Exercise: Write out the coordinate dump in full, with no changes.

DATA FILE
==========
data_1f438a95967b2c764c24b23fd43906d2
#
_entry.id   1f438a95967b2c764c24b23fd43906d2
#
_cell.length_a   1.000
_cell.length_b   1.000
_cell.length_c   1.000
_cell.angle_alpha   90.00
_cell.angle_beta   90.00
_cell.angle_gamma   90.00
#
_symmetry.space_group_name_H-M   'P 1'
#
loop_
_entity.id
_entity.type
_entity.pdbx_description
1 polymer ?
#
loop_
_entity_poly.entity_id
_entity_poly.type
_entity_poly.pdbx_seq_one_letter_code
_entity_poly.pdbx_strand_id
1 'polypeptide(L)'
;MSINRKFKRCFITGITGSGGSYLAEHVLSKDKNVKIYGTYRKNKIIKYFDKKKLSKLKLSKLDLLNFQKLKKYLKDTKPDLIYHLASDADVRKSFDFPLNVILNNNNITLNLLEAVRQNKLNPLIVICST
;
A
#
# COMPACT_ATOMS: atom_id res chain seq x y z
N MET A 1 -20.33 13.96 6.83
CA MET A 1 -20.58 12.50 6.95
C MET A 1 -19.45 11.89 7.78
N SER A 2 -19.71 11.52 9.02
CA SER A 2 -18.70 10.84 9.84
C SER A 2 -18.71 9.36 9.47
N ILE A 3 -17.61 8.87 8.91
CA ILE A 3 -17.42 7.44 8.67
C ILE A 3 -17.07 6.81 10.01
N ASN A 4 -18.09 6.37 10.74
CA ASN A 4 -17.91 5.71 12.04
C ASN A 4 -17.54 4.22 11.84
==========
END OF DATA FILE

data_1f438a95967b2c764c24b23fd43906d2
#
_entry.id   1f438a95967b2c764c24b23fd43906d2
#
_cell.length_a   1.000
_cell.length_b   1.000
_cell.length_c   1.000
_cell.angle_alpha   90.00
_cell.angle_beta   90.00
_cell.angle_gamma   90.00
#
_symmetry.space_group_name_H-M   'P 1'
#
loop_
_entity.id
_entity.type
_entity.pdbx_description
1 polymer ?
#
loop_
_entity_poly.entity_id
_entity_poly.type
_entity_poly.pdbx_seq_one_letter_code
_entity_poly.pdbx_strand_id
1 'polypeptide(L)'
;MSINRKFKRCFITGITGSGGSYLAEHVLSKDKNVKIYGTYRKNKIIKYFDKKKLSKLKLSKLDLLNFQKLKKYLKDTKPDLIYHLASDADVRKSFDFPLNVILNNNNITLNLLEAVRQNKLNPLIVICST
;
A
#
# COMPACT_ATOMS: atom_id res chain seq x y z
N MET A 1 -20.33 13.96 6.83
CA MET A 1 -20.58 12.50 6.95
C MET A 1 -19.45 11.89 7.78
N SER A 2 -19.71 11.52 9.02
CA SER A 2 -18.70 10.84 9.84
C SER A 2 -18.71 9.36 9.47
N ILE A 3 -17.61 8.87 8.91
CA ILE A 3 -17.42 7.44 8.67
C ILE A 3 -17.07 6.81 10.01
N ASN A 4 -18.09 6.37 10.74
CA ASN A 4 -17.91 5.71 12.04
C ASN A 4 -17.54 4.22 11.84